Three hot-pink tips for sustainable waste disposal - Pink Bins

Worldwide, New Zealand has a reputation for being clean and green. It seems, though, that we Kiwis aren’t as flash at recycling as we think. In fact, the United Kingdom, Ireland and Scotland — countries that probably admire our ‘greenness’ — are doing better. Come on, Kiwis, we can lift our game! Here are three hot-pink tips for disposing of your waste.

1: Reuse

Well, if you’re of a certain age, you’ll remember that rather than throwing stuff out, people would reuse or — shock horror — have it repaired. Of course, these days, unwanted household items are likely to end up in landfill. We’re here to tell you that there are other options.

  • Old t-shirts — give them a new lease of life by cutting them up for rags or using them to wrap fragile items when you’re moving house. Or, if they’re still in good condition, donate them to a charity like the Salvation Army.
  • Egg cartons — no, don’t use them to line the walls of your home-build recording studio. The value of egg cartons for creating an acoustic environment is a myth. Instead, they’re good for starting seedlings in your garden and, if you’re a golfer, storing golf balls. The cardboard variety is highly recyclable, so if you need to get rid of them, make sure they end up in your recycling bin.
  • Old socks — is there a sock monster in your house? One that cruelly devours single socks leaving their counterparts alone? Well, you can use your odd and redundant socks for all sorts of things like organising small toys and keeping bits and pieces, like paper clips and screws, in one place. They’re also handy for putting over your shoes during messy jobs, like painting.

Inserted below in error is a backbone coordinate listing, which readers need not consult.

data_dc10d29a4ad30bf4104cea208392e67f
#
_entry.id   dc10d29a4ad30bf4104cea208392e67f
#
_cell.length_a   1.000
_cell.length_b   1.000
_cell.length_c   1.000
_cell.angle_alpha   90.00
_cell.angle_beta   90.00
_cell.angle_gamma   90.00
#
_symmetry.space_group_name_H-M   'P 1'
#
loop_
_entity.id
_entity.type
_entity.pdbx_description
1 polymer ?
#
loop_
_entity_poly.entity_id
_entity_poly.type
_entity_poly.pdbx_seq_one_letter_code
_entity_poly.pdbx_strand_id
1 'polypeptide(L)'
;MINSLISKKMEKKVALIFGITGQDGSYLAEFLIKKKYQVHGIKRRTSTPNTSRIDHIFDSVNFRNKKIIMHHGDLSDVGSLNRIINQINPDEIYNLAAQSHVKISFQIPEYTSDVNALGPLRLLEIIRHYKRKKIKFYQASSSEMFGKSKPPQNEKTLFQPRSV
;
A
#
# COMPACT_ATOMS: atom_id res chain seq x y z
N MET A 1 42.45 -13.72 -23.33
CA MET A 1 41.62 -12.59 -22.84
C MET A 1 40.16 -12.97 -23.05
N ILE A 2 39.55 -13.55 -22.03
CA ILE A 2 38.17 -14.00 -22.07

2: Biodegradable bin liners

We’ve discussed the dangers of plastic many times in this blog. Well, the good news is that you don’t need to use plastic bags to line your waste bin. Biodegradable liners, which are made of corn starch and are 100% compostable, are a far more environmentally friendly option. They only take up to 180 days to break down in a typical composting environment and, most importantly, leave no toxic chemicals while doing so. Compostable bags don’t break down in the ocean, though, so make sure you dispose of them carefully.

3: Food scraps for compost

Do you know that around half of household rubbish is food and garden waste? Well, if you have a veggie garden, you can make good use of your leftover dinner by using it to nourish your cabbage patch.

Here are examples of food waste that you can use for compost:

  • coffee grounds and tea bags
  • vegetables and fruits
  • grains, like rice and barley
  • bread, biscuits, pizza, and pasta.

Check out this detailed article about food composting.

Doing your bit for the environment isn’t difficult. It just takes a little thought and effort. And, as a bonus, you can save money, too.  

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